Ellen G. White Writings

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Homeward Bound, Page 260

God’s Spirit and Unity in the Church, August 23

Now all who believed were together, and had all things in common.—Acts 2:44.

Christ declared that the divine influence of the Spirit was to be with His followers unto the end. But the promise is not appreciated as it should be; and therefore its fulfillment is not seen as it might be. The promise of the Spirit is a matter little thought of; and the result is only what might be expected—spiritual drought, spiritual darkness, spiritual declension and death. Minor matters occupy the attention, and the divine power which is necessary for the growth and prosperity of the church, and which would bring all other blessings in its train, is lacking, though offered in its infinite plenitude.

It is the absence of the Spirit that makes the gospel ministry so powerless. Learning, talent, eloquence, every natural or acquired endowment, may be possessed; but, without the presence of the Spirit of God, no heart will be touched, no sinner won to Christ. On the other hand, if they are connected with Christ, if the gifts of the Spirit are theirs, the poorest and most ignorant of His disciples will have a power that will tell upon hearts. God makes them channels for the outflowing of the highest influence in the universe.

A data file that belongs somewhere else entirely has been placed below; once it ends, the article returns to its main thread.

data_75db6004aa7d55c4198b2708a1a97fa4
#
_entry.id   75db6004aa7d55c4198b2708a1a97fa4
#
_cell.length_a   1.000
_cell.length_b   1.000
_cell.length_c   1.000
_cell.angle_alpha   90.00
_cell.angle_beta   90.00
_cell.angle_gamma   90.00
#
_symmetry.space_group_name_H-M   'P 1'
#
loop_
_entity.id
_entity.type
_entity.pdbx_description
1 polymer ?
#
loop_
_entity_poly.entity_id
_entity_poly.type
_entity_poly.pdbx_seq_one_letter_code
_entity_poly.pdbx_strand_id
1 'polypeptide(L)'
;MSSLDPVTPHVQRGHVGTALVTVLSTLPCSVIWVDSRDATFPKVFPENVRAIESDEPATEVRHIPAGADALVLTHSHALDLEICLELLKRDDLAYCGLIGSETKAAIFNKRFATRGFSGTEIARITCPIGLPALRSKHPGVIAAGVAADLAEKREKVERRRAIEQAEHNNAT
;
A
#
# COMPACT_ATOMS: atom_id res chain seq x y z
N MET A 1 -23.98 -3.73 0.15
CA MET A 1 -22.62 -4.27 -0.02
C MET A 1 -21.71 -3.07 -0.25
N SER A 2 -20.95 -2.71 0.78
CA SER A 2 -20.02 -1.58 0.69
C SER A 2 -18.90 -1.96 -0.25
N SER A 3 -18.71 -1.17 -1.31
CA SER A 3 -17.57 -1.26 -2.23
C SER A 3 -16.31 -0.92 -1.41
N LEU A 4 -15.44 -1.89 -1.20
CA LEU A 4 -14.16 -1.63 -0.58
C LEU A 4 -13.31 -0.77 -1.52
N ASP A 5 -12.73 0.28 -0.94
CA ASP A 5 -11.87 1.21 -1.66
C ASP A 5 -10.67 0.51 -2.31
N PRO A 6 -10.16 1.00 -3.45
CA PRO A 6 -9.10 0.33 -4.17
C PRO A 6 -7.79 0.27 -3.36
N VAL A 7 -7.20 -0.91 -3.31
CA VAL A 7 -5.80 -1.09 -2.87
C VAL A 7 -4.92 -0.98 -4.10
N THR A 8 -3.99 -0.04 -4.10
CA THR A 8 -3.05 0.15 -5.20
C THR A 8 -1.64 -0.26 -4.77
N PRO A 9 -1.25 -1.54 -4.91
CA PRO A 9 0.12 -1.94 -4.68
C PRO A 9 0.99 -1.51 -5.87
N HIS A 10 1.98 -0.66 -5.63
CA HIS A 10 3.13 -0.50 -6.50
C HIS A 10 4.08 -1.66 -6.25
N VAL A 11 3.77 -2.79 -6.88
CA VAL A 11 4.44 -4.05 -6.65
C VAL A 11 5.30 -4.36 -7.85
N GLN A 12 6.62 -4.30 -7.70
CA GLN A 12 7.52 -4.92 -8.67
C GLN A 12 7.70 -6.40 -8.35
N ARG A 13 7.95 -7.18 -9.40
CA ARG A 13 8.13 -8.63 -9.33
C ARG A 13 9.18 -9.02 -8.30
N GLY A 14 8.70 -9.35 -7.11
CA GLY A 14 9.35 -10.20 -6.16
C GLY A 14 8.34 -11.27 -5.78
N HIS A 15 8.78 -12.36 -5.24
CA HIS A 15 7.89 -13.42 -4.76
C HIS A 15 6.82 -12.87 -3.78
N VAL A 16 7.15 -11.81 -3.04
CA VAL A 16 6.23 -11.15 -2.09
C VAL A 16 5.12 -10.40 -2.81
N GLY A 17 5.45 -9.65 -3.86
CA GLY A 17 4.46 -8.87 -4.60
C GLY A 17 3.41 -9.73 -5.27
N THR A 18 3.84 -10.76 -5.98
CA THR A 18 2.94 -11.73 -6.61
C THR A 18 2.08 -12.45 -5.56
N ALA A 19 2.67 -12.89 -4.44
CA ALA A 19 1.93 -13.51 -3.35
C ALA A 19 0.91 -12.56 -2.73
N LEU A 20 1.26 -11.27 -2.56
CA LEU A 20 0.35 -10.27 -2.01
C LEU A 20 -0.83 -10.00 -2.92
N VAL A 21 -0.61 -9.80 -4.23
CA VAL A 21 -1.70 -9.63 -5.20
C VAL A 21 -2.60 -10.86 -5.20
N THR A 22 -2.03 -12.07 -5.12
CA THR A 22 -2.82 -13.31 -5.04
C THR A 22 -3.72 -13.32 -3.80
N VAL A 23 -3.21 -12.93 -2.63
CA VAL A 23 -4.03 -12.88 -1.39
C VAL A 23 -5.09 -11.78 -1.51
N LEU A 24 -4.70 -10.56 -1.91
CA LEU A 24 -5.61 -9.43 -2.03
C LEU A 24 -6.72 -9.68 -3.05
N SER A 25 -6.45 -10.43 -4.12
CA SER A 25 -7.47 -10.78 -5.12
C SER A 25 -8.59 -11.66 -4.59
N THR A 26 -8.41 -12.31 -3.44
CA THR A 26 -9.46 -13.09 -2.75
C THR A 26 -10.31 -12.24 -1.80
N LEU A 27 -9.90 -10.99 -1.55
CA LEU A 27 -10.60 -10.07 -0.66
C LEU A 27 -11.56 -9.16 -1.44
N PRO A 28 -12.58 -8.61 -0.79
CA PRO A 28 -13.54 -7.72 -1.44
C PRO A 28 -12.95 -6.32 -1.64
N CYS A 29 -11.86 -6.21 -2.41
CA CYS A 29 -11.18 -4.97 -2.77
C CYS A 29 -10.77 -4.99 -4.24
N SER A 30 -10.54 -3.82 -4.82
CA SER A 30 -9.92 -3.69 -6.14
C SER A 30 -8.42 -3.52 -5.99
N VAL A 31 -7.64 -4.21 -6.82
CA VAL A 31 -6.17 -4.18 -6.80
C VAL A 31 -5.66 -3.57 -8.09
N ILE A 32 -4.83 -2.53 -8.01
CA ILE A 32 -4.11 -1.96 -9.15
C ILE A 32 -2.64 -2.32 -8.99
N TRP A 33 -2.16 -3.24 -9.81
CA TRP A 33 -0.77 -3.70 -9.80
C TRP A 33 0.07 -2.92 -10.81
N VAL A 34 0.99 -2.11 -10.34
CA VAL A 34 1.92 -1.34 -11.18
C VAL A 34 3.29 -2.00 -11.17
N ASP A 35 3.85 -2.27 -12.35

Zeal for God moved the disciples to bear witness to the truth with mighty power. Should not this zeal fire our hearts with a determination to tell the story of redeeming love, of Christ and Him crucified? Is not the Spirit of God to come today, in answer to earnest, persevering prayer, and fill us with power for service? Why, then, is the church so weak and spiritless?

When the Holy Spirit controls the minds of our church members, there will be seen in our churches a much higher standard in speech, in ministry, in spirituality, than is now seen. The church members will be refreshed by the water of life, and the laborers, working under one Head, even Christ, will reveal their Master in spirit, in word, in deed, and will encourage one another to press forward in the grand, closing work in which we are engaged. There will be a healthy increase of unity and love, which will bear testimony to the world that God sent His Son to die for the redemption of sinners. Divine truth will be exalted; and as it shines forth as a lamp that burneth, we shall understand it more and still more clearly.—Counsels for the Church, 100.

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